“She didn’t have the resources herself to continue to grow the program, and we did,” Dippo said. “We have vans that don’t get used before practice. It doesn’t take a lot from our end to say, ‘Let’s drive and pick the kids up rather than relying on a volunteer to do it.’ Last year was a trial run in terms of how it would work if BBNT ran it. We had four kids last year. It was pretty successful. So we met this past summer and said, ‘Hey, let’s take the next step here and see what happens if we grow the program a little more,’ and we plan to do the same next year.”

Three of last year’s four skiers returned this season. Five newcomers brought the program to a record total of eight but two have dropped out because of other commitments. The team also planned three outreach days to bring 12 refugees each to Bogus Basin to sample Nordic skiing.

One of the newcomers this season is Abigail Kiiza, a fourth-grader who said she’d never played in the snow before joining the team. She plans to stick with the sport. Going downhill is her favorite.

“It’s so boring staying at home,” she said.

Said Kassim, also a fourth-grader, joined the team last winter. Jones recruited him, but he didn’t quite realize it.

“I never knew I signed up,” he said. “I was just watching movies at my house. Somebody knocks and says, ‘Get ready to go skiing.’ So I started skiing.”

For Jones and now Lutz, making sure the kids are prepared to ski is a major emphasis. Lutz takes the skiing clothes home with her and brings them to the next practice to avoid kids showing up shorthanded. She has picked up kids who were bare-footed or wearing flip-flops.

She thinks most of the parents don’t understand what it is the kids are doing when they go up the mountain. “Last year in particular, the group of four, they were mesmerized for the fact we were so high up and looking down on the Valley,” Lutz said. “... Their experience is just so much different.”

The RefuSKIers are integrated into the non-competitive rec program with the other skiers, some of whom have more advanced skills because they’ve been skiing longer. Lutz pushes them all. Cross country skiing is uncomfortable, she said — the elements can be harsh, the technique takes time to master and the effort required can be exhausting.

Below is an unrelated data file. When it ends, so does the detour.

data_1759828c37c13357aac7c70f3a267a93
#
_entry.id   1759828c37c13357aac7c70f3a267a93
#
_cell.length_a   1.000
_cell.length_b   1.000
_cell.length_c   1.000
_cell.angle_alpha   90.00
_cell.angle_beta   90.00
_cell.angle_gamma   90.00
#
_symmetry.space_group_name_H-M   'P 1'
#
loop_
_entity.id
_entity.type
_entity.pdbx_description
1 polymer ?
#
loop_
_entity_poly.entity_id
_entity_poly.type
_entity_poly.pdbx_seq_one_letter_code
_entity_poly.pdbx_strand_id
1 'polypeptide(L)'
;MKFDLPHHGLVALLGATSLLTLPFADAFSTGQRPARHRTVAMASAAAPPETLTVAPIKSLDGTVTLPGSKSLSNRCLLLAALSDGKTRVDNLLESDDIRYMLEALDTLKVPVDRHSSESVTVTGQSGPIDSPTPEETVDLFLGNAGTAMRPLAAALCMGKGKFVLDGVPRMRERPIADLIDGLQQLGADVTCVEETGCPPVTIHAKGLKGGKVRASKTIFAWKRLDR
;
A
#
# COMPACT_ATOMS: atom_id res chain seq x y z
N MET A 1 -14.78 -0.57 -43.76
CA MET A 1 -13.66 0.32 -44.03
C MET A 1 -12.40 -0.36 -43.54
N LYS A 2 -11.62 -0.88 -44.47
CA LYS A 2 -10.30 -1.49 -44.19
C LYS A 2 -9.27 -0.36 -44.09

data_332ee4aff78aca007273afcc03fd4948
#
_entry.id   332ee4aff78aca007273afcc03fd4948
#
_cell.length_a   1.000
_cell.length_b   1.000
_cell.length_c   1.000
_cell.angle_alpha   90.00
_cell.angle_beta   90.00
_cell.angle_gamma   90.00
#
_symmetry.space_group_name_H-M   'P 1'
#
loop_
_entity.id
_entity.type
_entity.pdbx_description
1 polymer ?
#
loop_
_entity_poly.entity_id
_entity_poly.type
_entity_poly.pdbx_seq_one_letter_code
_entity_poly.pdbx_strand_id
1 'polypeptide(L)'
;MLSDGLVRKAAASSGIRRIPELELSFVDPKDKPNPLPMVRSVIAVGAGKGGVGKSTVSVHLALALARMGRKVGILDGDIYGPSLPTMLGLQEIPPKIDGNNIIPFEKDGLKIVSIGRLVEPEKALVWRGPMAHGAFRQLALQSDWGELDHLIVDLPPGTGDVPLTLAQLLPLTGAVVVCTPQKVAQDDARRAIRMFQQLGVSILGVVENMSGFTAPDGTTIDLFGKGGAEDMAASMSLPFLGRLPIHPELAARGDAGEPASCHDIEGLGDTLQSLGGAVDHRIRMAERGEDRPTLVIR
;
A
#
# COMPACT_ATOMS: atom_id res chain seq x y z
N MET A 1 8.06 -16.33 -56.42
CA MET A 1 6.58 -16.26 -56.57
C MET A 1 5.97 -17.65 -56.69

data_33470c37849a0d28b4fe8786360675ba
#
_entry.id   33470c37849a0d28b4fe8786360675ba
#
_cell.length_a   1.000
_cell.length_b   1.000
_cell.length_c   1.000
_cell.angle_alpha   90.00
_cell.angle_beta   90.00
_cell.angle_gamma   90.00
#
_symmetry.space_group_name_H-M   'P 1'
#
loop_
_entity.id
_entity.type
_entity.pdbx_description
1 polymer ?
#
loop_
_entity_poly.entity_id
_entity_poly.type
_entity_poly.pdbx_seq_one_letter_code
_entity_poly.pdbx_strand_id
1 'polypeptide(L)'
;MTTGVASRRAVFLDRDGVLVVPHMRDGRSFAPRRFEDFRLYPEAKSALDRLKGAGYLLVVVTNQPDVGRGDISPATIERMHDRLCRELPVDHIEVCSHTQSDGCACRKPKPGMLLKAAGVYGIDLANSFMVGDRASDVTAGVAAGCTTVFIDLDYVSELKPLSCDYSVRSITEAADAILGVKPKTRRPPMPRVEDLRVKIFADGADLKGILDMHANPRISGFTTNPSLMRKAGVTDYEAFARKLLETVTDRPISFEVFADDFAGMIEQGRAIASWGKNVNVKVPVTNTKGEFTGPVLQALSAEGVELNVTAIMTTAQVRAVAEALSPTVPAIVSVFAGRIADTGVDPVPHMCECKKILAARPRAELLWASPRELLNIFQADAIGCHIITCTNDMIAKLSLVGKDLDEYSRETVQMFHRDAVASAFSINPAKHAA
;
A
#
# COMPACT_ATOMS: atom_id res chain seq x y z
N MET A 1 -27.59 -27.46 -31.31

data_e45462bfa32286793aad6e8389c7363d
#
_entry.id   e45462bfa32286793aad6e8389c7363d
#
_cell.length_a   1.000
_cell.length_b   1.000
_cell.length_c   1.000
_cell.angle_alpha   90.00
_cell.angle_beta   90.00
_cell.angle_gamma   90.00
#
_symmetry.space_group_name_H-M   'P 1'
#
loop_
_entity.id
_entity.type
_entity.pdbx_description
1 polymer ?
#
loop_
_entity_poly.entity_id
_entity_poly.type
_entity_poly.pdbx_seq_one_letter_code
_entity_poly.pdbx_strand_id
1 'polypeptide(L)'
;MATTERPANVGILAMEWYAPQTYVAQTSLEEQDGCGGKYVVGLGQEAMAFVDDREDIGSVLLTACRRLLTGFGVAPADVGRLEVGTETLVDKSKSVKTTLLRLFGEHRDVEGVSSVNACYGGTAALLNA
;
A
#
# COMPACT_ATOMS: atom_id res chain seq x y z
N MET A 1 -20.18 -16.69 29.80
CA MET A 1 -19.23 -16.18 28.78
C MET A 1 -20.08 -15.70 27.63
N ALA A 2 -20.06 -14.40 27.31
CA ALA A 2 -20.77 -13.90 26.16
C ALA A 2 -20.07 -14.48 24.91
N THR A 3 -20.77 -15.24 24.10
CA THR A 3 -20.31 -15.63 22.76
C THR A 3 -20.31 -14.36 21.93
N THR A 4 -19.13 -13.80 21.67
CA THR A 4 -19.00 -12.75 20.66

“I’m not a gentle coddler,” Lutz said. “I yell with love. It’s like: ‘Get up. Keep moving. Yep, this is hard. I know it’s hard.’ ... There’s a lot of lessons in perseverance. The kids who choose to be part of (the recreation) program, their parents take them camping, they’ve been in environmental difficulties, they’ve been cold. They’ve been on a long hike and been deluged with rain. These kids are now getting that. They get empowered by the fact of: ‘Wow, I did do it. Did you see how good I skied today? I got up Kendall, did you see that?’ ”

One indicator of the attitude she sees developing in the RefuSKIers occurred earlier this month. Lutz drives past her house with the kids on the way to Bogus Basin, so they know where she lives. She heard a knock and found Kassim at her door. He had left his uncle’s phone in the car.

“He walked 3 1/2 miles across town,” Lutz said. “The kid was able to navigate through Downtown Boise to get to my house. That was pretty impressive.”

Bogus Basin Nordic Team’s youth rec program

The program is for students in second through sixth grades (it will be third through sixth next winter). It emphasizes having fun while learning the fundamentals of classic and skate skiing. The cost was $315 this year for two to three practices a week plus dry-land training in the fall. It was $395 including van transportation up and down Bogus Basin Road, or $250/$300 for a one-day-a-week option.

Ryder Booth, a sixth-grader, prefers cross country skiing to downhill. He’s among about 55 kids in the program this winter.

“I just kind of like the gliding feel when you’re just poling and then you can glide,” he said. “(Downhill) is a little bit scarier, for me at least. I like this because I’m more in control.”

More info: bbnt.ski